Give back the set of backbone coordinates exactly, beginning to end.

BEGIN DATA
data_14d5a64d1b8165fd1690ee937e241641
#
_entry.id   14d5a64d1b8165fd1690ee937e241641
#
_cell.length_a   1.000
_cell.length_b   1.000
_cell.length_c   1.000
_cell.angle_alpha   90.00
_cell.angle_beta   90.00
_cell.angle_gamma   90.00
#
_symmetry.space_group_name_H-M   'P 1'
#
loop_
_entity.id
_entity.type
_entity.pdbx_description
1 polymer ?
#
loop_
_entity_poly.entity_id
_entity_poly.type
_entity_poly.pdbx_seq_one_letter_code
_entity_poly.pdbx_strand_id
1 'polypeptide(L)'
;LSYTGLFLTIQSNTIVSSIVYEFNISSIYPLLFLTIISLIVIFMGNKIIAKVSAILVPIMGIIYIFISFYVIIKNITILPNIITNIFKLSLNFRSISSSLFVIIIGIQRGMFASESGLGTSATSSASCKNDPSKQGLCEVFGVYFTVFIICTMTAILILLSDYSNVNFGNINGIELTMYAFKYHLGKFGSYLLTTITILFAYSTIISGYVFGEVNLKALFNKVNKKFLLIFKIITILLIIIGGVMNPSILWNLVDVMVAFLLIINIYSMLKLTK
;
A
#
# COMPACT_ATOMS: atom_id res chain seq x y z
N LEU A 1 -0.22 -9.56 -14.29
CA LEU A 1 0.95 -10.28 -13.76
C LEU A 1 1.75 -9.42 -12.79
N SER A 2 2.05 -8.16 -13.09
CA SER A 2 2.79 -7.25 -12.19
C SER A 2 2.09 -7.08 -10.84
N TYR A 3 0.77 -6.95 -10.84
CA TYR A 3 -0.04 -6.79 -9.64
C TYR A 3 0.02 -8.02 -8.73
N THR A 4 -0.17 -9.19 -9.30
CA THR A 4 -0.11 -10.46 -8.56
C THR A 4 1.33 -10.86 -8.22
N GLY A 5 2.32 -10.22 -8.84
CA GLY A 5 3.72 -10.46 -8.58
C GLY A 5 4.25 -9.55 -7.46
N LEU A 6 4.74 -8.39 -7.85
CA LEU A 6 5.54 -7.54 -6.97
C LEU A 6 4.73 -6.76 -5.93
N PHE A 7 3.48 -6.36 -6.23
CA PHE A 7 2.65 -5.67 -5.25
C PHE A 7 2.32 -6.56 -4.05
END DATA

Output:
data_14d5a64d1b8165fd1690ee937e241641
#
_entry.id   14d5a64d1b8165fd1690ee937e241641
#
_cell.length_a   1.000
_cell.length_b   1.000
_cell.length_c   1.000
_cell.angle_alpha   90.00
_cell.angle_beta   90.00
_cell.angle_gamma   90.00
#
_symmetry.space_group_name_H-M   'P 1'
#
loop_
_entity.id
_entity.type
_entity.pdbx_description
1 polymer ?
#
loop_
_entity_poly.entity_id
_entity_poly.type
_entity_poly.pdbx_seq_one_letter_code
_entity_poly.pdbx_strand_id
1 'polypeptide(L)'
;LSYTGLFLTIQSNTIVSSIVYEFNISSIYPLLFLTIISLIVIFMGNKIIAKVSAILVPIMGIIYIFISFYVIIKNITILPNIITNIFKLSLNFRSISSSLFVIIIGIQRGMFASESGLGTSATSSASCKNDPSKQGLCEVFGVYFTVFIICTMTAILILLSDYSNVNFGNINGIELTMYAFKYHLGKFGSYLLTTITILFAYSTIISGYVFGEVNLKALFNKVNKKFLLIFKIITILLIIIGGVMNPSILWNLVDVMVAFLLIINIYSMLKLTK
;
A
#
# COMPACT_ATOMS: atom_id res chain seq x y z
N LEU A 1 -0.22 -9.56 -14.29
CA LEU A 1 0.95 -10.28 -13.76
C LEU A 1 1.75 -9.42 -12.79
N SER A 2 2.05 -8.16 -13.09
CA SER A 2 2.79 -7.25 -12.19
C SER A 2 2.09 -7.08 -10.84
N TYR A 3 0.77 -6.95 -10.84
CA TYR A 3 -0.04 -6.79 -9.64
C TYR A 3 0.02 -8.02 -8.73
N THR A 4 -0.17 -9.19 -9.30
CA THR A 4 -0.11 -10.46 -8.56
C THR A 4 1.33 -10.86 -8.22
N GLY A 5 2.32 -10.22 -8.84
CA GLY A 5 3.72 -10.46 -8.58
C GLY A 5 4.25 -9.55 -7.46
N LEU A 6 4.74 -8.39 -7.85
CA LEU A 6 5.54 -7.54 -6.97
C LEU A 6 4.73 -6.76 -5.93
N PHE A 7 3.48 -6.36 -6.23
CA PHE A 7 2.65 -5.67 -5.25
C PHE A 7 2.32 -6.56 -4.05